To achieve the objective of one-nation, one-tax, the government had implemented the Goods and Services Tax (GST) two years ago with the prime purpose to simplify the hitherto complex indirect tax system and to avoid the cascading effect of one indirect tax on another.
There was also a strategic reason to introduce the GST i.e. to increase the transparency and check tax evasion, not only for indirect taxes but also for direct taxes. Globally, it is quite common to share data between various countries to ensure taxes are not evaded by taxpayers in their home jurisdiction by stashing money in offshore tax haven accounts.
The UK introduced rules requiring world tax authorities to share information about their non-resident citizens to avoid tax evasion. Singapore has also permitted data sharing among its public sector agencies to guarantee an easier life to its residents. The Indian government is gradually moving in this direction of sharing data with different tax jurisdictions within the country.
Phase one of the exercise, in fact, started before the introduction of GST when state governments introduced matching of transactions between the purchaser and the seller for the purpose of VAT input tax credit. Phase two involved the introduction of GST, which changed the entire return filing mechanism.
The concept of transaction-level reporting of all transactions between two GST-registered parties ensured that the government has all the data it needs to assess 'who does what'. On top of it, the reconciliation of purchase register with the corresponding sales reported by vendors ensures that each transaction has its second leg mapped and reconciled.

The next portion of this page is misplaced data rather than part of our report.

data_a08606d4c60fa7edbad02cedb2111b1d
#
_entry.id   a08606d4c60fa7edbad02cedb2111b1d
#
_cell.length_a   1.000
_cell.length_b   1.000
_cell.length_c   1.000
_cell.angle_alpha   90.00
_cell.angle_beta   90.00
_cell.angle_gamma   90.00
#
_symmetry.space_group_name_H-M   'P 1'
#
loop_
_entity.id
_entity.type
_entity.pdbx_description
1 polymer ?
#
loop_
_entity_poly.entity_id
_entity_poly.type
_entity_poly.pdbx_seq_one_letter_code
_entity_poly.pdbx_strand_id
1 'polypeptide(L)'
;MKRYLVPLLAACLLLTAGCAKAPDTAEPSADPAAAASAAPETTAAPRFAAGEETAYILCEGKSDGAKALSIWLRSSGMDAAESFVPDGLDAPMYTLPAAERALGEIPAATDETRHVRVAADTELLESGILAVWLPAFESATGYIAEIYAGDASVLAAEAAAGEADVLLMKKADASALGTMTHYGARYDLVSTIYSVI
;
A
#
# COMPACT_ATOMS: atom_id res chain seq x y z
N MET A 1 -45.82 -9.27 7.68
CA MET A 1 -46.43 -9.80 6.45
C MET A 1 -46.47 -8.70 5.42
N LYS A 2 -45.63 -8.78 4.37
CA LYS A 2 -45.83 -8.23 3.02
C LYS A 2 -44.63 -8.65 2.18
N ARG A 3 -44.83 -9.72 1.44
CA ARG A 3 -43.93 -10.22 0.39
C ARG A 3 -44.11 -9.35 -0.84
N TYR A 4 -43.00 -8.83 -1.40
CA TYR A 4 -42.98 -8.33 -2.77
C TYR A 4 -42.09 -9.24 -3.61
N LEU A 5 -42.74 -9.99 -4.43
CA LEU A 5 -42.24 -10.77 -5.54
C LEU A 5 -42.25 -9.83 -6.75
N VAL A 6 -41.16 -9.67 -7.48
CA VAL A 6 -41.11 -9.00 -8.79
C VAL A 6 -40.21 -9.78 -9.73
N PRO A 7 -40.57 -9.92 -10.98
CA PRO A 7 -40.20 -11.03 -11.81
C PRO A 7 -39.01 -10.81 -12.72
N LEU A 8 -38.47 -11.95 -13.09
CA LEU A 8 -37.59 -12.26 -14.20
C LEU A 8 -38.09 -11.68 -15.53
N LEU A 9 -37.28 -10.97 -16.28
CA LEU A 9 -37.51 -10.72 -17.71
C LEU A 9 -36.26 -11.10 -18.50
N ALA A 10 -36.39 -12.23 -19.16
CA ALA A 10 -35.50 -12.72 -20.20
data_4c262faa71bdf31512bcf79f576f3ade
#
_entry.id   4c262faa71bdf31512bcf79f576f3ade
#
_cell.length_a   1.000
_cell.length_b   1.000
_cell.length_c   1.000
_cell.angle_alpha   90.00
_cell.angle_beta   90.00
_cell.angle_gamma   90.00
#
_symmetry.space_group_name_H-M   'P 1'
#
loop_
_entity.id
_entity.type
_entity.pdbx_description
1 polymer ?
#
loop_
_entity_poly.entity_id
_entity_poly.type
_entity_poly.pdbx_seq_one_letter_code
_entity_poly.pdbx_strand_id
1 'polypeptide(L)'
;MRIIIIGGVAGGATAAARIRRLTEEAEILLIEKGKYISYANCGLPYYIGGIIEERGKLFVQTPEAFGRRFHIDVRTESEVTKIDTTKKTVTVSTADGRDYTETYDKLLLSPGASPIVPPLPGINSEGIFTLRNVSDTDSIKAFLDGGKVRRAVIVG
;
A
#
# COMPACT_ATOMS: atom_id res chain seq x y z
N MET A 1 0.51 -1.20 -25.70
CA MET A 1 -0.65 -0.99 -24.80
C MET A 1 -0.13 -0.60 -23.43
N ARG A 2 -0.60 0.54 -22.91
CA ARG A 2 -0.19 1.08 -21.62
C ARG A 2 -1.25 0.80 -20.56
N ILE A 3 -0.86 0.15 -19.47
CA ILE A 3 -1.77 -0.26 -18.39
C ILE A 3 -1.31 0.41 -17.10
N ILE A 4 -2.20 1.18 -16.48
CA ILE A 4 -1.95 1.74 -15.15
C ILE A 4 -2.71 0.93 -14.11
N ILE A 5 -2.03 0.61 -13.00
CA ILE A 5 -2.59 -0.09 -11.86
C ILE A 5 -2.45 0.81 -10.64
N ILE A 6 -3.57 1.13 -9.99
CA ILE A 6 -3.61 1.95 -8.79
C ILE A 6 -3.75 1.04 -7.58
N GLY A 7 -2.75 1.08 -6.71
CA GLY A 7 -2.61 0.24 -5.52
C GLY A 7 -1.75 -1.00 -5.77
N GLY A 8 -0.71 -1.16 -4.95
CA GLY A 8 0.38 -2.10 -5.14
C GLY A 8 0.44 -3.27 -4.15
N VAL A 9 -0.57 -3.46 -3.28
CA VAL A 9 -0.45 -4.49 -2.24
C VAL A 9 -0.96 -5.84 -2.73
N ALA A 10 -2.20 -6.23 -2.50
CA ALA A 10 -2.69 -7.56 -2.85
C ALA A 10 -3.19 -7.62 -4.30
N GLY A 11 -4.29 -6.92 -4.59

The next phase was marked with the requirement of e-waybills - a mandatory document for transportation of goods of value beyond the threshold. Mapping and reconciliation of information furnished by taxpayers for the generation of e-way bills, with GST returns and also with the database of Vahan - vehicle registration database of the Ministry of Road Transport and Highways - has helped the government and tax authorities detect tax evasion on a massive scale.
Perhaps this is just the beginning as the government strives to identify areas of tax evasion and to detect evaders. While the previous phases only covered the information collected through indirect tax filings, detection of evasion will be incomplete unless the data obtained from all data points in all the government filings is mapped, reconciled and correlated.
Obtaining relevant information from income tax filings will be the easiest and most efficient manner of obtaining additional information. Accordingly, the government modified the format of the income tax returns to include reporting of GST-related details such as the total value of outward supplies, details of tax liability, tax discharged in cash along with information relating to the input tax credit availed as well as utilised.
While the forms earlier also required the details of indirect taxes, the nature of details sought after the introduction of GST has increased substantially.
Additionally, the returns also entail reporting of information pertaining to any impending refund receivable as well as unpaid tax liability payable as on March 31. In addition, from the assessment year 2019-20, furnishing of registration-wise GST details of outward supply has been made mandatory in the income tax returns, with an obvious purpose of mapping it with the GST returns.